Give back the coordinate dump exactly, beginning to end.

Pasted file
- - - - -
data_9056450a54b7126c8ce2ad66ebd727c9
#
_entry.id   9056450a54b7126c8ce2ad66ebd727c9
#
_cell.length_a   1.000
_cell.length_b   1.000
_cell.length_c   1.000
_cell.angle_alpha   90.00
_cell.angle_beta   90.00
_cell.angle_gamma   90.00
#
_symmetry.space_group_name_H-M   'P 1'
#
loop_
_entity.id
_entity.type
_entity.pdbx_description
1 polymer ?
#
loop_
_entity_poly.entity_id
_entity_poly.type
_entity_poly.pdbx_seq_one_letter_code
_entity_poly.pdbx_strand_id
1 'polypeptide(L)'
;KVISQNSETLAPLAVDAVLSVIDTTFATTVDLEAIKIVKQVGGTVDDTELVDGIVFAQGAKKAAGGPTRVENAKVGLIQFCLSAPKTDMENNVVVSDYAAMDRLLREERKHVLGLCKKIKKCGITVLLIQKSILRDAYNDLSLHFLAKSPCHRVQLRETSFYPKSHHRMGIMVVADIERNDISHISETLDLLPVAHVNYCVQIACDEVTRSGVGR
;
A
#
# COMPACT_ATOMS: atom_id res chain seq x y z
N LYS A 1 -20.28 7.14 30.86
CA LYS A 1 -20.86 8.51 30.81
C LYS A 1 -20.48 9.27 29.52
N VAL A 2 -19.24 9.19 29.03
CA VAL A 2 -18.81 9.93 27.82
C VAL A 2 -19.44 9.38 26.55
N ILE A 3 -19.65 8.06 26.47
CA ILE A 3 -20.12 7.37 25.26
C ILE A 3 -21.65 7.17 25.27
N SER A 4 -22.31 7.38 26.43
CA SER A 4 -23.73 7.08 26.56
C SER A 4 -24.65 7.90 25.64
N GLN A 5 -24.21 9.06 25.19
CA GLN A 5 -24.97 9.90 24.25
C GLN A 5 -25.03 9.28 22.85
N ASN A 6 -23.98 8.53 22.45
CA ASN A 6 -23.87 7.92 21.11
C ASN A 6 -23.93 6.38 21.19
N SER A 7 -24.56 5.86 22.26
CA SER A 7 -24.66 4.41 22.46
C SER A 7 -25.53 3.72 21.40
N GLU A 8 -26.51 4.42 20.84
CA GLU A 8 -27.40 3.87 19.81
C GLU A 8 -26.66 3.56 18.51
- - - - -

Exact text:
data_9056450a54b7126c8ce2ad66ebd727c9
#
_entry.id   9056450a54b7126c8ce2ad66ebd727c9
#
_cell.length_a   1.000
_cell.length_b   1.000
_cell.length_c   1.000
_cell.angle_alpha   90.00
_cell.angle_beta   90.00
_cell.angle_gamma   90.00
#
_symmetry.space_group_name_H-M   'P 1'
#
loop_
_entity.id
_entity.type
_entity.pdbx_description
1 polymer ?
#
loop_
_entity_poly.entity_id
_entity_poly.type
_entity_poly.pdbx_seq_one_letter_code
_entity_poly.pdbx_strand_id
1 'polypeptide(L)'
;KVISQNSETLAPLAVDAVLSVIDTTFATTVDLEAIKIVKQVGGTVDDTELVDGIVFAQGAKKAAGGPTRVENAKVGLIQFCLSAPKTDMENNVVVSDYAAMDRLLREERKHVLGLCKKIKKCGITVLLIQKSILRDAYNDLSLHFLAKSPCHRVQLRETSFYPKSHHRMGIMVVADIERNDISHISETLDLLPVAHVNYCVQIACDEVTRSGVGR
;
A
#
# COMPACT_ATOMS: atom_id res chain seq x y z
N LYS A 1 -20.28 7.14 30.86
CA LYS A 1 -20.86 8.51 30.81
C LYS A 1 -20.48 9.27 29.52
N VAL A 2 -19.24 9.19 29.03
CA VAL A 2 -18.81 9.93 27.82
C VAL A 2 -19.44 9.38 26.55
N ILE A 3 -19.65 8.06 26.47
CA ILE A 3 -20.12 7.37 25.26
C ILE A 3 -21.65 7.17 25.27
N SER A 4 -22.31 7.38 26.43
CA SER A 4 -23.73 7.08 26.56
C SER A 4 -24.65 7.90 25.64
N GLN A 5 -24.21 9.06 25.19
CA GLN A 5 -24.97 9.90 24.25
C GLN A 5 -25.03 9.28 22.85
N ASN A 6 -23.98 8.53 22.45
CA ASN A 6 -23.87 7.92 21.11
C ASN A 6 -23.93 6.38 21.19
N SER A 7 -24.56 5.86 22.26
CA SER A 7 -24.66 4.41 22.46
C SER A 7 -25.53 3.72 21.40
N GLU A 8 -26.51 4.42 20.84
CA GLU A 8 -27.40 3.87 19.81
C GLU A 8 -26.66 3.56 18.51